Bake sale free speech, or bigotry?

September 29, 2011

In "The Graduate," Benjamin Braddock travels to Berkeley in pursuit of the scrumptious Elaine Robinson, after finding her to be even more desirable than her mother — and here’s to you, Mrs. Robinson.

Elaine asks him what he’s doing there and he says he has attended some classes at the University of California at Berkeley, America’s foremost citadel of liberalism, even though he’s not registered. "They don’t seem to mind," he tells her.

When I was talking to my brother just the other day, I mentioned UC Berkeley and he said he had sat in on some classes there, although not registered. "They didn’t seem to mind," Neal said. (Yipes! It’s déjà vu all over again, as Yogi Berra would put it.)

I told Neal that was almost exactly what Ben Braddock had said in that 1967 movie, but Neal did not remember that scene, and he actually wound up going to graduate school at UC Davis, 50 miles northeast of Berkeley.

I don’t know what rock-ribbed conservatives are doing at a citadel of liberalism, but the Berkeley College Republicans kicked up a fuss this week with an "Increase Diversity Bake Sale" in response to a new crusade to bring back affirmative action in California.

Such bake sales began at Berkeley in 2003 and spread across the nation as conservative students called attention to the perversity of affirmative action. One was at Kutztown University in 2006.

To make a point about what they viewed as Kutztown’s lower admission standards and other special accommodations for minorities or women, students set up a bake sale offering the same cookies, brownies or cupcakes for a descending set of prices, depending on race or gender, with white males charged the most ($1 per cookie).

The students notified regional news organizations about their bake sale protest, but were ignored. It was not until minority groups at K.U. griped about the bake sale that the news media decided to cover it.

The bake sale organizer was a native of South Korea who viewed affirmative action as an insult. Mark Prinzinger felt he did not need special pampering to compete scholastically with whites. (By the way, he later was elected to the East Penn School Board.)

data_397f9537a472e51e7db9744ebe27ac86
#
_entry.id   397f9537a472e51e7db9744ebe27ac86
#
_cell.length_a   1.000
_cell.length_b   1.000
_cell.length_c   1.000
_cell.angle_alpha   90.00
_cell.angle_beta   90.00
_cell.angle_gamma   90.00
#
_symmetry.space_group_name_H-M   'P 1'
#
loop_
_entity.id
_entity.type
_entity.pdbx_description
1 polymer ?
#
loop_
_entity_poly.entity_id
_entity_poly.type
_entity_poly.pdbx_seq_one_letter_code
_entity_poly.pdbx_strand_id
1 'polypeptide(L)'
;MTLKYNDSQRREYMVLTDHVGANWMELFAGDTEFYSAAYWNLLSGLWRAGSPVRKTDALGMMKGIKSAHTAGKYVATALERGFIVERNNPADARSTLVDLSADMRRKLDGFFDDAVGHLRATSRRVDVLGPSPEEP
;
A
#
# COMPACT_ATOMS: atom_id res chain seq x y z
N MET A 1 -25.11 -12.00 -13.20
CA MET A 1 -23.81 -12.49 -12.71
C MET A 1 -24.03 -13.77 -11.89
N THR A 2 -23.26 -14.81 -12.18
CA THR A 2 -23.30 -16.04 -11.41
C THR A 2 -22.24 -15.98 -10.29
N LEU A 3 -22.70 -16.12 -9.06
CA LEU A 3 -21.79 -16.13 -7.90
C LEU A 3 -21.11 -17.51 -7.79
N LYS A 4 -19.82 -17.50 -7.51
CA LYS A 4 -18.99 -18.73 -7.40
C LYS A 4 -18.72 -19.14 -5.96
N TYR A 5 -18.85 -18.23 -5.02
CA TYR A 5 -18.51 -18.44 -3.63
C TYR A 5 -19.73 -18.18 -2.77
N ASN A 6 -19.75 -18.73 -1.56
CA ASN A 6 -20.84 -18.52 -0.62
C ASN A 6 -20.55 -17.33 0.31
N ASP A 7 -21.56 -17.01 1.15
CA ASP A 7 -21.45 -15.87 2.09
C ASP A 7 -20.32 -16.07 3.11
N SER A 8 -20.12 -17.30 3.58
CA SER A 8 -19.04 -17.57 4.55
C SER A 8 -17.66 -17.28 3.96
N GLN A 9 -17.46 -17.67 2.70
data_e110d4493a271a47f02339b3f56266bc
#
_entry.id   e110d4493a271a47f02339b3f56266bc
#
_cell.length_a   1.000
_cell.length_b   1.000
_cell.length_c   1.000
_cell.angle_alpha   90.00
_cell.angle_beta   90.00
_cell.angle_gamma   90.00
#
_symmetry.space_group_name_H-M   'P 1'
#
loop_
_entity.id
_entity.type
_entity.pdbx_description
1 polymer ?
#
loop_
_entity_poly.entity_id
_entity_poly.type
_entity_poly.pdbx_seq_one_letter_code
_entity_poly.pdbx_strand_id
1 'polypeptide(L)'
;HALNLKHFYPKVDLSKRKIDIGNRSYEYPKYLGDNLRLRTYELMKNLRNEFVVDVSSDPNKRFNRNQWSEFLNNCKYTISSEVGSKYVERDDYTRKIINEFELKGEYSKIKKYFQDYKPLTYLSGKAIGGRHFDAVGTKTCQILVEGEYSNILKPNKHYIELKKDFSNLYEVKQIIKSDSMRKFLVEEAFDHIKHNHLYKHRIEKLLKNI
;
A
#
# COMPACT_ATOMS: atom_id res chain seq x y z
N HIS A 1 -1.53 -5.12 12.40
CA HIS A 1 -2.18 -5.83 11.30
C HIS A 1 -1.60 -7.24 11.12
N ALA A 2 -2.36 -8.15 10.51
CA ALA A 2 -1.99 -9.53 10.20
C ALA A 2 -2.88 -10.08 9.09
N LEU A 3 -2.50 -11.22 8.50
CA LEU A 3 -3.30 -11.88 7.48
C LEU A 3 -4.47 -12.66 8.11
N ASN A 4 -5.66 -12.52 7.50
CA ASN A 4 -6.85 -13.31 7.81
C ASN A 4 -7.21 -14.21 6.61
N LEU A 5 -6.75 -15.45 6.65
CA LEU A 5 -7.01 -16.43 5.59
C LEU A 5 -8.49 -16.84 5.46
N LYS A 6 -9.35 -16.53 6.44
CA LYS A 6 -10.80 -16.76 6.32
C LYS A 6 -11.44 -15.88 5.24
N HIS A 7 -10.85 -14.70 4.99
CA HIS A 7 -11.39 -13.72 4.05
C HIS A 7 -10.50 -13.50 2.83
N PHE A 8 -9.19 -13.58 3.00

Until Kutztown, most colleges shut down any anti-affirmative action demonstrations and punished students who participated. Those opposed to Kutztown’s bake sale expressed rage that the university let anyone criticize affirmative action.

That, indicated Adam Kissel of the Foundation for Individual Rights in Education, was a seminal moment for those who felt freedom of speech on college campuses should not be a one-way proposition. "Kutztown was … a shining example of defending students’ free speech," he said.

This week’s Berkeley bake sale resulted in an international uproar, but college officials, perhaps following Kutztown’s lead, did not shut it down and did not try to punish the students who staged it. That sale offered pastries to whites for $2 (prices are up everywhere), to Asians for $1.50, to Hispanics for $1, to blacks for 75 cents, and to American Indians for a quarter. Women got an additional 25-cent discount.

Berkeley’s liberals screeched in protest, saying it was "offensive" to use the bake sale to illustrate that affirmative action favoring minorities or women is unfair.

The issue arose because California, which outlawed state-funded affirmative action in 1997, is considering legislation to bring it back. The new proposal says public universities can consider race, ethnicity and gender in deciding student admissions, but adds an oxymoronic provision stipulating that "no preference" will be given.

When the term "affirmative action" was coined by President John F. Kennedy, I warmly supported it. He required that federal contracts go only to companies that treated all employees fairly regardless of race, religion or gender.

After JFK was assassinated, the concept was corrupted into a system of reverse discrimination, and it was not until 1995 that the U.S. Supreme Court ended such preferential treatment in federal programs.

If minorities or anyone else demand preferential treatment, it suggests that they cannot compete as equals with whites. That, as Prinzinger argued in 2006, is an insult. It is the worst kind of bigotry.

The conservative students who stage sarcastic affirmative action bake sales at Kutztown, Berkeley or anywhere else may be annoying, and their methods may offend some people, but their point is valid.

Preferential treatment based on anything other than individual qualification and performance is unfair, no matter what sort of euphemistic label you pin on it.

Schools: University of California, Berkeley